We took Jacoby into the Anicura hospital in Jönköping almost two weeks ago to have more blood drawn for more tests to try to sort out what is going on with him. Whilst we waited for the nurses to come. we availed ourselves of the free treats.
The first thing the nurses did was take Jake’s blood pressure. It’s a bit more involved than a human getting blood pressure tested.
There’s a sort of doppler machine and they use headphones to listen to his blood whilst they press the button on the sphygmomanometer.
Jake was less than impressed with the cuff on his arm (which was still bald from the last time he had blood drawn.
After getting his BP, it was time to draw some vials of Jake’s blood. I hid his eyes because I don’t like to watch when they take my blood for a test!
I have no problem watching someone else get their blood drawn, though.
But before they were done drawing all the blood they needed, Jake broke loose from my grasp and dislodged the needle.
His pulling away like that caused a haematoma (bruise) on that arm, so they had to shave his other arm to get the rest of the blood.
Again, I covered his eyes so he couldn’t watch the blood coming out of him.
I just got a call from Dr. Cecilia with the test results, and…I’m going to have to take him in next Monday afternoon. Tuesday the 14th he is going to get biopsies done on his intestinal tract.
We still need the parathyroid test confirmed, because Dr. Cecilia needs to call the lab again; the results don’t make sense to her and she wants to verify them. But he has increased antibodies and decreased albumin in his blood and he seems to be “leaking” protein in his digestive tract, but it’s not coming out in his urine, so we need to figure out why that’s happening. His calcium levels are fairly normal, though, so that helps rule out a few things.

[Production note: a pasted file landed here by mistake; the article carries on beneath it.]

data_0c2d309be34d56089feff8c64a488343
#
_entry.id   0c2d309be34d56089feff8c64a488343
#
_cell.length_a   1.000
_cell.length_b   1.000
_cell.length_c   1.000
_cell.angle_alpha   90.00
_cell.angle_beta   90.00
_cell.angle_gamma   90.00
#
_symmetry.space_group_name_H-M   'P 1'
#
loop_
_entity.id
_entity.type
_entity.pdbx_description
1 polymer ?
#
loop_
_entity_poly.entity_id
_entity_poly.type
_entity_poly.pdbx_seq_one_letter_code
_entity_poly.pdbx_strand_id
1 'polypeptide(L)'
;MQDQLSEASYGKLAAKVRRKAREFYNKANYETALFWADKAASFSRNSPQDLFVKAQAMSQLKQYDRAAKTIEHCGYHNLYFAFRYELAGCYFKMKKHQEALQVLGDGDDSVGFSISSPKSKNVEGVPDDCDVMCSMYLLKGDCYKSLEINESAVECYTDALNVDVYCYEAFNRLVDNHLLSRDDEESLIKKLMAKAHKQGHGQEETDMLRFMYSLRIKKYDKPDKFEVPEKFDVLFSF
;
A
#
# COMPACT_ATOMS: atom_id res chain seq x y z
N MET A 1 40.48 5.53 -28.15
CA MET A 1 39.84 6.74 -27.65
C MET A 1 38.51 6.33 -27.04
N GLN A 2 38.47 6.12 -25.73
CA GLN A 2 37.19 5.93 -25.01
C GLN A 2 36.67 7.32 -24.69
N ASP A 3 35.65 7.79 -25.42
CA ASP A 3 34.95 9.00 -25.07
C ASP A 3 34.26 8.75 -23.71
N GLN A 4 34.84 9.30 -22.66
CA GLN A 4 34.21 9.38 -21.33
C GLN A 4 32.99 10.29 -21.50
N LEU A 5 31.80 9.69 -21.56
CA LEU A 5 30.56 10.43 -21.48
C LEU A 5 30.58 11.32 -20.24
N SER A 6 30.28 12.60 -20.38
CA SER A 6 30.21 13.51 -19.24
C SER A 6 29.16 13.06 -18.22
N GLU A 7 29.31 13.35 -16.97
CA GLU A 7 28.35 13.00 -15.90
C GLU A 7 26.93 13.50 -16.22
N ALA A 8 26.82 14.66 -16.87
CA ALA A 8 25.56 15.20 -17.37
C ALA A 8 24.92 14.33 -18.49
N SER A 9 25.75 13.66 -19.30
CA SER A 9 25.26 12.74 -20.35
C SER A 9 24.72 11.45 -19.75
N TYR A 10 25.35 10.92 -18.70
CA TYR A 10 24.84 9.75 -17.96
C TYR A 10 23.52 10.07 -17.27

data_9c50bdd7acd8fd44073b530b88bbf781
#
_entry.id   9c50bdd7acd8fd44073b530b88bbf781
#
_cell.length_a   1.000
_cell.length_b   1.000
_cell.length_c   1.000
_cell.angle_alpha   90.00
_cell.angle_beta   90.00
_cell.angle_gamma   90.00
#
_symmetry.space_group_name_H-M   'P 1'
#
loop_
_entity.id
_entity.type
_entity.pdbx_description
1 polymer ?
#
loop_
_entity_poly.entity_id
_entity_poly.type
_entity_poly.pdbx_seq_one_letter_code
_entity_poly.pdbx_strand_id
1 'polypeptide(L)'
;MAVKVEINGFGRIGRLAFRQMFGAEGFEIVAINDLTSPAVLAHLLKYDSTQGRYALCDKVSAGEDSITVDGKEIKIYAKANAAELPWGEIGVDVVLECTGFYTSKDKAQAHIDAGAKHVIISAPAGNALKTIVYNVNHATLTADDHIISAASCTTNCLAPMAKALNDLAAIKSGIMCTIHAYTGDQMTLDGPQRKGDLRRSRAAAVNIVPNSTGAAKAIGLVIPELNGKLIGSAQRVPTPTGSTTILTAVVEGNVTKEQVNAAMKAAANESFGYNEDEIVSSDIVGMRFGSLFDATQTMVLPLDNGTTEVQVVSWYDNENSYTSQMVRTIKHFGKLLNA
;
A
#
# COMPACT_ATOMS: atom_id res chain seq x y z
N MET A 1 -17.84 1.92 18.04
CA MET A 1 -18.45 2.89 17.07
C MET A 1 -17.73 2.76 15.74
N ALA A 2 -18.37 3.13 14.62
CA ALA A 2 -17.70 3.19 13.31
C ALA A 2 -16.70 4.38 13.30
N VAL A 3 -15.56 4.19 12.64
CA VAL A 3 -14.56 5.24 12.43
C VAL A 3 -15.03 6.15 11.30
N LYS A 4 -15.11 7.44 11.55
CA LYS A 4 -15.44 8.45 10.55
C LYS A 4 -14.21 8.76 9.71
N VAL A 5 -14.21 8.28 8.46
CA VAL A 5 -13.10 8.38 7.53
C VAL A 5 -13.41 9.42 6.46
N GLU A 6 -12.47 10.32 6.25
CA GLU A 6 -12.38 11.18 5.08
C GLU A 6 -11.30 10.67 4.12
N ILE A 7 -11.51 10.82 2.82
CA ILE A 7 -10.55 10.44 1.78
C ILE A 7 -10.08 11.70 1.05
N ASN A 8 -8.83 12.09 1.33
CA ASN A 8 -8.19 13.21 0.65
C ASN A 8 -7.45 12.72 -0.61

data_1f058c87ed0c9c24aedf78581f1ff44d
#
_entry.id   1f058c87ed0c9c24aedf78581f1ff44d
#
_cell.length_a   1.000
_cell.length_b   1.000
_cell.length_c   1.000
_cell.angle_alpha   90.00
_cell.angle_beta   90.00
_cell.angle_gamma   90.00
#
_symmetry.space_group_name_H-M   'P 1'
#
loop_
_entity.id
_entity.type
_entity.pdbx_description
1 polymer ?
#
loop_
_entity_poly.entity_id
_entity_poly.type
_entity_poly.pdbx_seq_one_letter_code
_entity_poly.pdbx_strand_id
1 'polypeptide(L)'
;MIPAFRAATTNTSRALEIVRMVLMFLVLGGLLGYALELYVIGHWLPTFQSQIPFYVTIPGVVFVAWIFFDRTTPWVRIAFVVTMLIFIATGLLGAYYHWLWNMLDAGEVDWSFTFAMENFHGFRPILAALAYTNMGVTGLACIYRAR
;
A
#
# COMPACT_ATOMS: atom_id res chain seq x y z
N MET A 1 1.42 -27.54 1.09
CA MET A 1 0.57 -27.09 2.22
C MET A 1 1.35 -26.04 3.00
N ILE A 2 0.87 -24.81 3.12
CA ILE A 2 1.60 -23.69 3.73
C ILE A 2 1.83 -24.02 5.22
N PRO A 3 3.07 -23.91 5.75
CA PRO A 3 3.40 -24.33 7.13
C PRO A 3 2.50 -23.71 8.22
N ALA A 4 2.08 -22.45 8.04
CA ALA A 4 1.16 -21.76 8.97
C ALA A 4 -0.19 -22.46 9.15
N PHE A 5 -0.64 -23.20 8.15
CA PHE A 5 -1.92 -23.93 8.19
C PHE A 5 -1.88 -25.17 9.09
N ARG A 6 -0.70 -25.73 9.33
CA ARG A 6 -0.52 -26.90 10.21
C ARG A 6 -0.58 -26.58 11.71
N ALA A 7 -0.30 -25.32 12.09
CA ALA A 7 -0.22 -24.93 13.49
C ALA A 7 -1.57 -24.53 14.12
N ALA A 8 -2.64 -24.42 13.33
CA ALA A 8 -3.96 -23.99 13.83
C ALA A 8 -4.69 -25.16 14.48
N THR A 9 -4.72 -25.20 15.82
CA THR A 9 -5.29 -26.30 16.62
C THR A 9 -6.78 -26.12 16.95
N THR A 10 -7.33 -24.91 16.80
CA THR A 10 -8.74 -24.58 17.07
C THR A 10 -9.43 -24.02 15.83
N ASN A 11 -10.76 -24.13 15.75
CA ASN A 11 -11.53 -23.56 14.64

I will have to take him in Monday, and he’ll stay overnight. Then they’ll do the surgery Tuesday morning and keep him for observation. They may do an ultrasound Wednesday, and then I pick him up Wednesday afternoon or perhaps later depending on how they feel he’s doing. The biopsies do leave small holes in the tested organs which are sutured, and in 5%-10% of cats there can be complications due to these holes. Hopefully we won’t have any of that. The alternative to the surgical biopsies is to try giving him corticosteroids such as prednisone, but the problem with that (as anyone who’s ever watched House MD knows), is that because we don’t know what is causing his pain and weight loss, the steroids might just mask the problem, without helping to cure it. Or they could be contraindicated for whatever his condition actually is and make everything worse. Or, when we do get the diagnosis, having had cortisone treatments might mean we can’t go ahead with the new treatment because of drug interactions.
Luckily, it does not look like FIP, and the protein levels don’t indicate that it’s anything like FIP, which is good, but it could be lymphoma (which is what we thought Logan might have had before FIP was confirmed). It could also be a lot of other things: pancreatitis, chronic inflammatory bowel disease, intestinal ulcers…it’s really hard to say.
The bill is going to be around 20,000kr…so glad we have insurance and that this is not a pre-existing condition!